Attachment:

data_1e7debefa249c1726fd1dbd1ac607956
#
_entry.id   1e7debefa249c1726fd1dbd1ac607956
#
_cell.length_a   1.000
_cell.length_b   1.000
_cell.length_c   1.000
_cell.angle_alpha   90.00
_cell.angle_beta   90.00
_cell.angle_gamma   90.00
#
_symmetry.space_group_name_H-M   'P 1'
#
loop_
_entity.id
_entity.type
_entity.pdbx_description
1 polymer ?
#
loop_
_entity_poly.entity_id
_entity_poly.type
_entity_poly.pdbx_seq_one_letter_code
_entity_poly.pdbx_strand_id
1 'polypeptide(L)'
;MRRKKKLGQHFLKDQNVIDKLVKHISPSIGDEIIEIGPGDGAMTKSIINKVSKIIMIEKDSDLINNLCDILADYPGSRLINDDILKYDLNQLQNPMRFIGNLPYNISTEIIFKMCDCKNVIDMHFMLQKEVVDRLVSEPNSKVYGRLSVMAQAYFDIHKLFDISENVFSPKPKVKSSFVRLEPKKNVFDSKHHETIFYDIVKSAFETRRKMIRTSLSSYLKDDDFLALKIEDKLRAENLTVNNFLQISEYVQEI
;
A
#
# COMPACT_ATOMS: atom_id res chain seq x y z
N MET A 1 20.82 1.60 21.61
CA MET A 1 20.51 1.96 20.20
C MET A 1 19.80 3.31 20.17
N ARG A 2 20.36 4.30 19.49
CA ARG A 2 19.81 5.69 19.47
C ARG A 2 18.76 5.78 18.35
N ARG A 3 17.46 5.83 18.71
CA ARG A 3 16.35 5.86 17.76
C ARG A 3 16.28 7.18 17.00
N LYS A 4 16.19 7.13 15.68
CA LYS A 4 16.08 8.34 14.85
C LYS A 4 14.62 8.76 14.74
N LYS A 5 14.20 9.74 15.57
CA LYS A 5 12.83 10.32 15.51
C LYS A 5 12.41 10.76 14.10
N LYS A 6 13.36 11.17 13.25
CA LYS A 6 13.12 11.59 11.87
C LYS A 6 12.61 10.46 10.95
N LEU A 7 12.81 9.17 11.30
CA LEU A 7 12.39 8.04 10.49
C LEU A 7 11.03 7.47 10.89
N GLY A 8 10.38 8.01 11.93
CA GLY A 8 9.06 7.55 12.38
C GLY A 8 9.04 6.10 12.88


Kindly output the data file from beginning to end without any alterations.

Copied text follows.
data_1e7debefa249c1726fd1dbd1ac607956
#
_entry.id   1e7debefa249c1726fd1dbd1ac607956
#
_cell.length_a   1.000
_cell.length_b   1.000
_cell.length_c   1.000
_cell.angle_alpha   90.00
_cell.angle_beta   90.00
_cell.angle_gamma   90.00
#
_symmetry.space_group_name_H-M   'P 1'
#
loop_
_entity.id
_entity.type
_entity.pdbx_description
1 polymer ?
#
loop_
_entity_poly.entity_id
_entity_poly.type
_entity_poly.pdbx_seq_one_letter_code
_entity_poly.pdbx_strand_id
1 'polypeptide(L)'
;MRRKKKLGQHFLKDQNVIDKLVKHISPSIGDEIIEIGPGDGAMTKSIINKVSKIIMIEKDSDLINNLCDILADYPGSRLINDDILKYDLNQLQNPMRFIGNLPYNISTEIIFKMCDCKNVIDMHFMLQKEVVDRLVSEPNSKVYGRLSVMAQAYFDIHKLFDISENVFSPKPKVKSSFVRLEPKKNVFDSKHHETIFYDIVKSAFETRRKMIRTSLSSYLKDDDFLALKIEDKLRAENLTVNNFLQISEYVQEI
;
A
#
# COMPACT_ATOMS: atom_id res chain seq x y z
N MET A 1 20.82 1.60 21.61
CA MET A 1 20.51 1.96 20.20
C MET A 1 19.80 3.31 20.17
N ARG A 2 20.36 4.30 19.49
CA ARG A 2 19.81 5.69 19.47
C ARG A 2 18.76 5.78 18.35
N ARG A 3 17.46 5.83 18.71
CA ARG A 3 16.35 5.86 17.76
C ARG A 3 16.28 7.18 17.00
N LYS A 4 16.19 7.13 15.68
CA LYS A 4 16.08 8.34 14.85
C LYS A 4 14.62 8.76 14.74
N LYS A 5 14.20 9.74 15.57
CA LYS A 5 12.83 10.32 15.51
C LYS A 5 12.41 10.76 14.10
N LYS A 6 13.36 11.17 13.25
CA LYS A 6 13.12 11.59 11.87
C LYS A 6 12.61 10.46 10.95
N LEU A 7 12.81 9.17 11.30
CA LEU A 7 12.39 8.04 10.49
C LEU A 7 11.03 7.47 10.89
N GLY A 8 10.38 8.01 11.93
CA GLY A 8 9.06 7.55 12.38
C GLY A 8 9.04 6.10 12.88